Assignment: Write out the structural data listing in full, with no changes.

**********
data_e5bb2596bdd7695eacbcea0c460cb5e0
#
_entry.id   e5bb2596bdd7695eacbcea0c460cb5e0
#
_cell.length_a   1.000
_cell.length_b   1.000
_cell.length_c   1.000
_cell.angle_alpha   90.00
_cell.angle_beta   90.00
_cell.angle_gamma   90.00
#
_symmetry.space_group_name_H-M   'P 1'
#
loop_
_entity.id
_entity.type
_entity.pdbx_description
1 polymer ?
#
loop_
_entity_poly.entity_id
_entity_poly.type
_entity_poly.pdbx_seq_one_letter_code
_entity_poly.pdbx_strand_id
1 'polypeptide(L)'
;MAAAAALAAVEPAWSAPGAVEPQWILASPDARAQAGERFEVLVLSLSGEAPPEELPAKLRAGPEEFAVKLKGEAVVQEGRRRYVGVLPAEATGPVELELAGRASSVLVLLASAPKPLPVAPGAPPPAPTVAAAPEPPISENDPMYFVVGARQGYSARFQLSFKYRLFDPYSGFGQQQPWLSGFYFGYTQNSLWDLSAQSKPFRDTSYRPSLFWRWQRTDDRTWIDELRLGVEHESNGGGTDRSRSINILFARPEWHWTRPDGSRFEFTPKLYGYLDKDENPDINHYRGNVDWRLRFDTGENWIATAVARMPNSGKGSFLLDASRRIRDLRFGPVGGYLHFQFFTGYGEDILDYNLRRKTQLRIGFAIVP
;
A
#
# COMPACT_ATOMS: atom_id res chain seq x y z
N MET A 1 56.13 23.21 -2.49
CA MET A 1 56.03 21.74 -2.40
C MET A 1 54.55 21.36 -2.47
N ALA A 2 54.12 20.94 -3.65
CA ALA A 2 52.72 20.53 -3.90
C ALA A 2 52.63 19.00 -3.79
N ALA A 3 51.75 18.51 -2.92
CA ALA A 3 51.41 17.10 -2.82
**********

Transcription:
data_e5bb2596bdd7695eacbcea0c460cb5e0
#
_entry.id   e5bb2596bdd7695eacbcea0c460cb5e0
#
_cell.length_a   1.000
_cell.length_b   1.000
_cell.length_c   1.000
_cell.angle_alpha   90.00
_cell.angle_beta   90.00
_cell.angle_gamma   90.00
#
_symmetry.space_group_name_H-M   'P 1'
#
loop_
_entity.id
_entity.type
_entity.pdbx_description
1 polymer ?
#
loop_
_entity_poly.entity_id
_entity_poly.type
_entity_poly.pdbx_seq_one_letter_code
_entity_poly.pdbx_strand_id
1 'polypeptide(L)'
;MAAAAALAAVEPAWSAPGAVEPQWILASPDARAQAGERFEVLVLSLSGEAPPEELPAKLRAGPEEFAVKLKGEAVVQEGRRRYVGVLPAEATGPVELELAGRASSVLVLLASAPKPLPVAPGAPPPAPTVAAAPEPPISENDPMYFVVGARQGYSARFQLSFKYRLFDPYSGFGQQQPWLSGFYFGYTQNSLWDLSAQSKPFRDTSYRPSLFWRWQRTDDRTWIDELRLGVEHESNGGGTDRSRSINILFARPEWHWTRPDGSRFEFTPKLYGYLDKDENPDINHYRGNVDWRLRFDTGENWIATAVARMPNSGKGSFLLDASRRIRDLRFGPVGGYLHFQFFTGYGEDILDYNLRRKTQLRIGFAIVP
;
A
#
# COMPACT_ATOMS: atom_id res chain seq x y z
N MET A 1 56.13 23.21 -2.49
CA MET A 1 56.03 21.74 -2.40
C MET A 1 54.55 21.36 -2.47
N ALA A 2 54.12 20.94 -3.65
CA ALA A 2 52.72 20.53 -3.90
C ALA A 2 52.63 19.00 -3.79
N ALA A 3 51.75 18.51 -2.92
CA ALA A 3 51.41 17.10 -2.82